The operation of a salary sacrifice arrangement for pension contributions is separate from the auto-enrolment provisions and pension contribution obligations set out in the pension scheme’s rules. Usually though, the scheme rules will oblige the employer to pay the total contribution and, importantly, define pensionable pay as the notional pre-sacrifice pay.

As a general rule, if an employee can swap in and out of the sacrifice arrangement whenever they like, any expected tax and NIC advantages under a salary sacrifice arrangement will not apply. However, arrangements can allow opting in or out in the event of lifestyle changes which significantly alter an employee’s financial circumstances. HMRC has confirmed that changes to circumstances directly arising as a result of the Coronavirus do count for this purpose.

What happens if the salary sacrifice arrangement is not varied?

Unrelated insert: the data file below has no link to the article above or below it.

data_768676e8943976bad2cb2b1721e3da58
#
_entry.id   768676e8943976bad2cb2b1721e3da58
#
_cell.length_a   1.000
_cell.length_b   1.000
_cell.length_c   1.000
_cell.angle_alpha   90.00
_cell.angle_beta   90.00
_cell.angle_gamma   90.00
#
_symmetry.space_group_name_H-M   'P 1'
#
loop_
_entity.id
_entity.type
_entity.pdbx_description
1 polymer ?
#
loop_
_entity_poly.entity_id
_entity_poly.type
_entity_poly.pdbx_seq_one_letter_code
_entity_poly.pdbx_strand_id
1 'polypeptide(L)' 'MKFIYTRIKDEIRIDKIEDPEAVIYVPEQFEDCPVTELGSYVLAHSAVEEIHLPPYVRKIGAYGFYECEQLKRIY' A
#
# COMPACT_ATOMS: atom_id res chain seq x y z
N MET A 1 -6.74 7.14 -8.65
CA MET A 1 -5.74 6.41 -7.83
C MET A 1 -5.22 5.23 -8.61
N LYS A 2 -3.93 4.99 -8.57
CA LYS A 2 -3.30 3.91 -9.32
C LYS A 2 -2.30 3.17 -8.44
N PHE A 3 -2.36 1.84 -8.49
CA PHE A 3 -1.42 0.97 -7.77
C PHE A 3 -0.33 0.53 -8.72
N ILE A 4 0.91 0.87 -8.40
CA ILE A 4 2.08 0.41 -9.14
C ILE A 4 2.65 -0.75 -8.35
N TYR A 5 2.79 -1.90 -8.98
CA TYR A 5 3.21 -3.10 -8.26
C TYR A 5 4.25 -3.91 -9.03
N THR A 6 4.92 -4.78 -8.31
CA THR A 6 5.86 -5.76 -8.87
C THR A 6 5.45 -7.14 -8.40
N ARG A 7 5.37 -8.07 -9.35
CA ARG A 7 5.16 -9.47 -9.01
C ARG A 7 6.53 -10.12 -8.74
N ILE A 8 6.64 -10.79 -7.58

The Guidance makes the following points:

  • When calculating the grant of 80% of a furloughed worker’s salary or wage, the reference salary or wage to use is the amount after the salary has been sacrificed. However, this is just for the purposes of claiming the grant and what the grant can be used for. It is very likely that, if not varied, the salary sacrifice arrangement and pension scheme rules will still require the employer to contribute on the pre-sacrifice salary.
  • All of the grant received under the CJRS to cover the furloughed worker’s pay must be paid to them in the form of money, so salary sacrifice contributions cannot be deducted from that pay.
  • If pay cannot be reduced then employers must continue to pay furloughed workers their full pay and calculate pension contributions and the salary sacrificed element as usual on this pay.